Confession. I am a real push-over for books written and/or illustrated by children. l don’t care if it is their kindergarten Mother’s Day project or a book, such as The Wild Slide written and PUBLISHED by 8 year old ,Aryanna Khodorkovskaya – from Alfred Station, New York.
The Wild Slide is a very thoughtful and engaging story that in a few pages tells a rather sophisticated tale that includes adventure, friendship and bravery. The reader is brought along with Aryana’s characters to enjoy an exciting “ride”. I found myself also wanting to be part of this cadre of friends and transported in to world where a Wild Slide could offer a great escape.
Illustrated by Michael Stevenson, Jr. – the story reads like a typical early childhood reader. The twist – it has content, including vocabulary, that would be more typical of an adult writer who is creating for a child, rather than a child writing for other children.
Here is another accolade for Aryana – not only does she have a book that is published BUT she holds the record for being the YOUNGEST published author in Western New York!
Related: The Wild Slide on PARENTING.com
Keep in mind that rarely does an author, of any age, become published on their own. In this case – Aryana credits Nicholas Dosch for “generous financial and emotional support.”
She also had the artistic talent of Michael Bernard Stevenson Jr. to help add the illustrations that graced the pages of Aryana’s story. I was curious to see how these two teamed up and what role as a mentor Michael may have had with this project.
Here is a short interview with Michael:
How would you describe your artistic illustrations and the inspiration for them in Aryanna’s book, “The Wild Slide”?
MSJr.: The Wild Slide, written by Aryanna Khodorkovskaya, was quite descriptive in nature which provided a more than adequate foundation for creating imagery for the book. One of my favorite lines is “‘Should we do this?’ Violet asked. ‘Yes’ said William. ‘No!’ said Rosie, looking panicked.” Rosie’s demeanor was spelled out for me. Various other elements were laid out for me too, like later when Violet and Rosie gives Zee a necklace and bracelet respectively, I knew I wanted to include those elements in the character design. I also modeled the character of Violet after Aryanna herself, and Rosie after her sister Natasha. Violet calm and composed, delicately dressed, while Rosie has a slightly more ruffled aesthetic, with untied shoes in every scene.
As far as my own illustrative style goes, I have always had a style that closely resembles that of children’s drawings. I like my drawings to communicate an idea without relying on the exemplification of drawing technique. Part of the reason is that I don’t derive intense pleasure or joy from agonizing over details. I want to move on to the next thing. I also enjoy the simplicity of the drawings I do. However, this also serves the nature of my work with young people. They’re always shocked and impressed by what I’ve drawn, as well as how quickly when I’ve done the drawing in front of them. This creates a level of comfort with them, I’m not producing photorealistic drawings, the likes of which they could never produce themselves. I produce work that’s accessible to them both visually and practically as far as their own drawing practice goes.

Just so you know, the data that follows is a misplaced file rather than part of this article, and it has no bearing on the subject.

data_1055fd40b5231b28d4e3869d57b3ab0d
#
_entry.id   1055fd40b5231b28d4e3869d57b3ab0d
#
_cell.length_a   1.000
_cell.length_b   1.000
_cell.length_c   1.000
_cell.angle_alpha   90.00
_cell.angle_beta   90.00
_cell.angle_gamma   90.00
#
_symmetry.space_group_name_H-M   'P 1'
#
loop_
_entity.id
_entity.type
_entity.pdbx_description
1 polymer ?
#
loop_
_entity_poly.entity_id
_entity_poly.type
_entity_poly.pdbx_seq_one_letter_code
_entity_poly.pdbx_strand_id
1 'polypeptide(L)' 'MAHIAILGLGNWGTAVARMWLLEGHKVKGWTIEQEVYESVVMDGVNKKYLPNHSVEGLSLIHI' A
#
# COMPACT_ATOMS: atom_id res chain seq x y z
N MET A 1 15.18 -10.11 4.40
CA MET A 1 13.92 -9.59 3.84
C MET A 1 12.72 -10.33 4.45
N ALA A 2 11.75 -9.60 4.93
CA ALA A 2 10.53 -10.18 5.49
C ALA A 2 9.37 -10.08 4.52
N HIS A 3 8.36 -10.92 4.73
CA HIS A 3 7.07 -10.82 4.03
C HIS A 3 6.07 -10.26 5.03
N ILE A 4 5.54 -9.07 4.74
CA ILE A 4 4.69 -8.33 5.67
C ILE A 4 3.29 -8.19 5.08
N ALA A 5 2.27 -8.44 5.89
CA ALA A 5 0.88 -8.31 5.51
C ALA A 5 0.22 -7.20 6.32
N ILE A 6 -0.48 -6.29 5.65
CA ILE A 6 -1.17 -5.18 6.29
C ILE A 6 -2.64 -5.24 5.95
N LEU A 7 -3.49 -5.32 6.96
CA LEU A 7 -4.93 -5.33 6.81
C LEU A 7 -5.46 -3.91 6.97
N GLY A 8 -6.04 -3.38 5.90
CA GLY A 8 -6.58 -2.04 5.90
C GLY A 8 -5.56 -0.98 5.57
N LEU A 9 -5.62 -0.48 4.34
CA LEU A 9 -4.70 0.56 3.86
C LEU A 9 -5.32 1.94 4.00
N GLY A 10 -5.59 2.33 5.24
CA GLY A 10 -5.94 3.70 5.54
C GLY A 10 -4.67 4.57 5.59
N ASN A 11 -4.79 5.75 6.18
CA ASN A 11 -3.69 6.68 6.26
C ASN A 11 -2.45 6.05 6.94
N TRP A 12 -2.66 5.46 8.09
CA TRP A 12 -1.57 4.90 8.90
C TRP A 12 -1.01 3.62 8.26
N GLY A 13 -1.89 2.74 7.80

Question 2 : As an adult, you appear to “slide” into the role as mentor, who was or is your mentor?
MSJr.: Interestingly, most of my work is collaborative by nature, a process that’s been a long time in the making. Much of my work is in direct response to having a series of primarily elder mentors in life and practice inside and outside of the art world. Won’t You Be My Neighbor, the exhibition that The Wild Slide was produced for, was actually all about this dynamic. While I was growing up in Alfred New York I had a series of mentors, a prominent one being Fred Tscheda who taught neon and lamp design at Alfred University.
I also collaborated with Tschida for the Won’t You Be My Neighbor exhibition on a project involving the collection and display of rocks found across America. Fred and I have collaborated on rock based projects in the past and hope to collaborate on more in the future. We still stay in touch even though we’re a few time zones apart. At this point the majority of my practice is one on one or small group mentorship projects with young people.
And… here is a bit of a side story.
I am not surprised by Aryana’s clever ability for storytelling. After all, her grandmother is writer and singer, Mary Gardner Ruch, a dear friend of mine from Western New York.
In closing – please add The Wild Slide to your holiday gift list. Amazon offers it and consider it an investment in the future of this creative writer! Thanks to Aryana for letting us in to the world of her Wild Slide friends! And, thanks to Michael for his responses.